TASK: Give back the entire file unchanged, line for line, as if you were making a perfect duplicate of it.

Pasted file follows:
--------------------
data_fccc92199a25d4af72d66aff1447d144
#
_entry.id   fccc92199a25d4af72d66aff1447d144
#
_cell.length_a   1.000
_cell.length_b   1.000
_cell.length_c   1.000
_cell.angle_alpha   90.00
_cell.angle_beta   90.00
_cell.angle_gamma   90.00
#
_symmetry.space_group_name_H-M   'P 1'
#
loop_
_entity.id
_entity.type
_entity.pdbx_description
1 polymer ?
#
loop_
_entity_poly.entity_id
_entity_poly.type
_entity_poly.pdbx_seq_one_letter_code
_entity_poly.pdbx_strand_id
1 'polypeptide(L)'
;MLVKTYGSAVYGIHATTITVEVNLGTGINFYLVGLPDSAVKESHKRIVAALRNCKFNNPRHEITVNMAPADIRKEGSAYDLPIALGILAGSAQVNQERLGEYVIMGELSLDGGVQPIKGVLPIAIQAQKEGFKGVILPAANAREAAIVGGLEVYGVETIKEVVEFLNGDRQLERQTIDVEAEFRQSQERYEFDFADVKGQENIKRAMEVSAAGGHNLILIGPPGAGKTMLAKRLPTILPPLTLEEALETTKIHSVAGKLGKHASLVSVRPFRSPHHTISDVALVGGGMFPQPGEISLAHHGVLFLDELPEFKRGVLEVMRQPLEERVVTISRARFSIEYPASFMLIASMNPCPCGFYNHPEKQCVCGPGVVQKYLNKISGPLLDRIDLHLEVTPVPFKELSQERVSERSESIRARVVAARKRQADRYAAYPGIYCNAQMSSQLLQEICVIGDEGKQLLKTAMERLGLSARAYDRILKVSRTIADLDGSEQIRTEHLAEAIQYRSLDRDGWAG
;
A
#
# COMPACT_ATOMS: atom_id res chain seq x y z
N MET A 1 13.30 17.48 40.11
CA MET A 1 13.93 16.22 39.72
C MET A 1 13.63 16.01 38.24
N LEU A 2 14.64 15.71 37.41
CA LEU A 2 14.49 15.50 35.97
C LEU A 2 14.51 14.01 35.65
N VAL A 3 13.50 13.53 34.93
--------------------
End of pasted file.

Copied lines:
data_fccc92199a25d4af72d66aff1447d144
#
_entry.id   fccc92199a25d4af72d66aff1447d144
#
_cell.length_a   1.000
_cell.length_b   1.000
_cell.length_c   1.000
_cell.angle_alpha   90.00
_cell.angle_beta   90.00
_cell.angle_gamma   90.00
#
_symmetry.space_group_name_H-M   'P 1'
#
loop_
_entity.id
_entity.type
_entity.pdbx_description
1 polymer ?
#
loop_
_entity_poly.entity_id
_entity_poly.type
_entity_poly.pdbx_seq_one_letter_code
_entity_poly.pdbx_strand_id
1 'polypeptide(L)'
;MLVKTYGSAVYGIHATTITVEVNLGTGINFYLVGLPDSAVKESHKRIVAALRNCKFNNPRHEITVNMAPADIRKEGSAYDLPIALGILAGSAQVNQERLGEYVIMGELSLDGGVQPIKGVLPIAIQAQKEGFKGVILPAANAREAAIVGGLEVYGVETIKEVVEFLNGDRQLERQTIDVEAEFRQSQERYEFDFADVKGQENIKRAMEVSAAGGHNLILIGPPGAGKTMLAKRLPTILPPLTLEEALETTKIHSVAGKLGKHASLVSVRPFRSPHHTISDVALVGGGMFPQPGEISLAHHGVLFLDELPEFKRGVLEVMRQPLEERVVTISRARFSIEYPASFMLIASMNPCPCGFYNHPEKQCVCGPGVVQKYLNKISGPLLDRIDLHLEVTPVPFKELSQERVSERSESIRARVVAARKRQADRYAAYPGIYCNAQMSSQLLQEICVIGDEGKQLLKTAMERLGLSARAYDRILKVSRTIADLDGSEQIRTEHLAEAIQYRSLDRDGWAG
;
A
#
# COMPACT_ATOMS: atom_id res chain seq x y z
N MET A 1 13.30 17.48 40.11
CA MET A 1 13.93 16.22 39.72
C MET A 1 13.63 16.01 38.24
N LEU A 2 14.64 15.71 37.41
CA LEU A 2 14.49 15.50 35.97
C LEU A 2 14.51 14.01 35.65
N VAL A 3 13.50 13.53 34.93